After you Michael...

Michael Schumacher, Canadian GP 2003

Michael Schumacher, Canadian GP 2003 

 © The Cahier Archive

BMW WilliamsF1 has taken a lot of stick in recent months for building a bad car. That car should have won the Canadian Grand Prix but the drivers somehow managed to get beaten by Michael Schumacher, who was struggling with difficult tires and troubled brakes. Ferrari was ecstatic.

"You are never happy to be second and third when there was the potential to be first and second," said Patrick Head. "Without that spin I do not think that Michael would ever have got past Juan and it would have been a tussle for victory between Ralf and Juan."

Once Michael Schumacher was ahead of Ralf there was never a hint of a challenge from Ralf. Michael slowed down so much that both Montoya and Fernando Alonso were able to catch up. But there was no overtaking.

After several days of damp and claggy misery in Montreal Sunday dawned bright and cheerful. There were blue skies and a few puffy white clouds. It looked like being a nice day. Qualifying had been perfect for the Michelin teams and so logic suggested that the story would be the same in the race.

At Montreal however tires are one problem and brakes are another. The fast sections and heavy braking means that keeping the brakes cool is difficult. It was also a question of set-up, for the cars had gone into qualifying on Saturday with a mix-and-match of wing settings. McLaren, finding itself with Kimi Raikkonen at the back of the grid, decided to try a one-stop strategy with the Finn and so started him from the pitlane. Jordan decided that this was good idea and followed suit with Ralph Firman.

The start was an exciting affair but had no effect at all on the leading grid positions. Ralf Schumacher led Montoya, Michael Schumacher and Alonso. At the first corner Barrichello just tagged one of Alonso's rear wheels and one must assume broke a few bits and pieces inside the nose for in the middle of the second lap the nose fell off and Rubens had to head for the pits for a new one.

The main action on the first lap however was down at the hairpin where Jarno Trulli braked rather harder than Antonio Pizzonia expected and as a result was hit from behind by the Jaguar. The rest of the field scrambled through but the order was jumbled a bit. This helped some of those further back. Villeneuve went from 14th on the grid to 11th while Justin Wilson had a massive first lap and went from 18th to 13th. Pizzonia went into the pitlane to have a new nose fitted. At the end of the second lap Barrichello and Trulli were also in the pits and thus were dropped back to fight with the men who had started from the pits.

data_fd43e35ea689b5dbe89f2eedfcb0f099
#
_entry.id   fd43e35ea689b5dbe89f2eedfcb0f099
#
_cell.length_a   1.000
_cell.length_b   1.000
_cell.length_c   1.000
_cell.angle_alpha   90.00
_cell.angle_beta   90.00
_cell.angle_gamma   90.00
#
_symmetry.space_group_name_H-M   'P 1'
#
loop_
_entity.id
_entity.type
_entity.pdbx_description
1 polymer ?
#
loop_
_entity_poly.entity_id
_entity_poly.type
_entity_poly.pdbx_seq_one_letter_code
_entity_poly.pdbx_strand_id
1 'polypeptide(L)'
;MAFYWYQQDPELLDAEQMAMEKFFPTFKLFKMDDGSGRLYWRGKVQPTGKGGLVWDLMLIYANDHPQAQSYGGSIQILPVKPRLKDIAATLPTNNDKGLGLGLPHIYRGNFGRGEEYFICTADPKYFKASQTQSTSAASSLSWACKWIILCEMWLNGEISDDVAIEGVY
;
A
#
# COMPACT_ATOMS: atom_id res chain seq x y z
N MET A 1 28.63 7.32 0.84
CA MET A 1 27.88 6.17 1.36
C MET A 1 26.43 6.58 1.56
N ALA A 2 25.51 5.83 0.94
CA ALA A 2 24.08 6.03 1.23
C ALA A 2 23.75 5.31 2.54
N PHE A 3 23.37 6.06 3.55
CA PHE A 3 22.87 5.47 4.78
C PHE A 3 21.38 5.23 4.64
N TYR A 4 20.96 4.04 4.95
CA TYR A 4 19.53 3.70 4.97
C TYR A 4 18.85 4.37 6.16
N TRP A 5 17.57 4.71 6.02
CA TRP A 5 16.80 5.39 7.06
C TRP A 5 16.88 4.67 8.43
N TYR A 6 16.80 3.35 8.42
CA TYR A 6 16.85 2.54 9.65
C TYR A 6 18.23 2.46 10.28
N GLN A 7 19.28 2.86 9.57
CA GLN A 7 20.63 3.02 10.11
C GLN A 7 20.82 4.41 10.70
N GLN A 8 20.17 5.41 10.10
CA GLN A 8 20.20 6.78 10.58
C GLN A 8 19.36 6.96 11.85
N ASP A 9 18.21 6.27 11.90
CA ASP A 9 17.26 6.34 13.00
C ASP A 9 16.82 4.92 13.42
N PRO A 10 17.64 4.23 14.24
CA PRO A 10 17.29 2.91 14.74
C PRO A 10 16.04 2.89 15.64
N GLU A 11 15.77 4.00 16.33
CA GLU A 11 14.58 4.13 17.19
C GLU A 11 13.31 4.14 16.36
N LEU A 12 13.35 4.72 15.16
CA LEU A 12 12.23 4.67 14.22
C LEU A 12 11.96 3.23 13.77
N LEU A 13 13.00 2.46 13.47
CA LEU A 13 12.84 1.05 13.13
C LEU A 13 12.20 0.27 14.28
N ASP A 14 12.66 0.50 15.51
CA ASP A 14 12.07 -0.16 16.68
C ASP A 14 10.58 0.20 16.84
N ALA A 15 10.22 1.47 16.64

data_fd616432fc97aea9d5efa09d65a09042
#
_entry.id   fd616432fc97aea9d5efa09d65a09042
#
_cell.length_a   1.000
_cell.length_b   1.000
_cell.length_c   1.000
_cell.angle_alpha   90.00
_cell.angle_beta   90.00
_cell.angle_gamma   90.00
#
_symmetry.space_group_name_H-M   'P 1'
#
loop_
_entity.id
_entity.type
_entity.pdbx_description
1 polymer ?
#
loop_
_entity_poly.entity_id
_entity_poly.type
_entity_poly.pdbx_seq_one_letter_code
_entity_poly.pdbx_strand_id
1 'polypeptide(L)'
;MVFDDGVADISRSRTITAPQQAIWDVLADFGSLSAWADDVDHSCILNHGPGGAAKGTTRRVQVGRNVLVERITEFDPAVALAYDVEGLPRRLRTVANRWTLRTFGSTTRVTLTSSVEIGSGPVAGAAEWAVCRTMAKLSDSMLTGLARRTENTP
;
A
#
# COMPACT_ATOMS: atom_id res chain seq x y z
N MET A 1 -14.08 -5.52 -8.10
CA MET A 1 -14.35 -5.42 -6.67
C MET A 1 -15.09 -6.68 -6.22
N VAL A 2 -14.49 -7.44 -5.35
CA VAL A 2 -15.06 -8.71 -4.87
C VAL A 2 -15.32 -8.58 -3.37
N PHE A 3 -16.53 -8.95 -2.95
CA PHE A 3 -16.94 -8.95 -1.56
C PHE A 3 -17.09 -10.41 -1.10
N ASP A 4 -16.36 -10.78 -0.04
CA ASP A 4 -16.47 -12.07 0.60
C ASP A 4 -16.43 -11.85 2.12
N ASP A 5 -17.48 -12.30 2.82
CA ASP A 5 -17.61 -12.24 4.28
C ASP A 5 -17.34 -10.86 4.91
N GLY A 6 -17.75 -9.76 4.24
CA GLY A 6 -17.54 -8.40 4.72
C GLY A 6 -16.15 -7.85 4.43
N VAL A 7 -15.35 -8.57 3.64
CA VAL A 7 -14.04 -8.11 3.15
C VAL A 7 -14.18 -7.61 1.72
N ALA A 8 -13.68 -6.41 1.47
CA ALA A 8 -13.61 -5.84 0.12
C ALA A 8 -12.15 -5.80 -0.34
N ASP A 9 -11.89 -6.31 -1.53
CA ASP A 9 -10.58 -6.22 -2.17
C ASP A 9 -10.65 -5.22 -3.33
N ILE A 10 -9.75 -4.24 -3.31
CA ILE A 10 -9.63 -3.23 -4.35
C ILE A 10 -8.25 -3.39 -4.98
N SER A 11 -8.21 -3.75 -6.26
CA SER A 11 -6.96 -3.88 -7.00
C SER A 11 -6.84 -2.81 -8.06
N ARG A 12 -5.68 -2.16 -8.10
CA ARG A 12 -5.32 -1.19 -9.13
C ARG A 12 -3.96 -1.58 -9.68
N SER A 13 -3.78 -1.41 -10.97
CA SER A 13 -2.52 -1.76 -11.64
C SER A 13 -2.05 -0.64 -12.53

The second lap was significant however because it was then that Montoya had his spin.

"I was too close to Ralf and then I braked and then you get very little downforce and I just braked too late and got it sideway. My fault completely."

The Williams did not hit the wall but in a flash Montoya had been overtaken by Michael Schumacher, Alonso and Webber. In the laps that followed he would work his way back past Webber who did not have the straightline speed to compete and then he hauled in Alonso who fell behind on lap 10. And then he tried to close the 10 second gap to the Schumacher Brothers and it was clear he could not. They held on to their relative positions until the first sequence of pit stops. Michael was able to go further than both the Williams-BMWs and because he had been looking after his car was able to get a little extra speed in those laps. When Ralf Schumacher came out of the pits his brother was ahead of him and that was that. Ralf never looked like challenging Michael and towards the end of the race Michael clearly slowed the pace and this allowed Montoya and even Alonso to close right up by the end. The cars were running nose-to-tail in the closing laps but it was more of a queue than a race.

But you cannot fault Michael's performance which had been hugely impressive, beating faster cars is not that easy to achieve these days. Ferrari's Jean Todt called it "an incredible race" and Ross Brawn said it was "one of the best races I have ever seen" and one has to say that it was a spectacular effort. Michael did not put a foot wrong, despite the need to nurse his brakes and fight with tires which looked to be a little less competitive than the Michelins.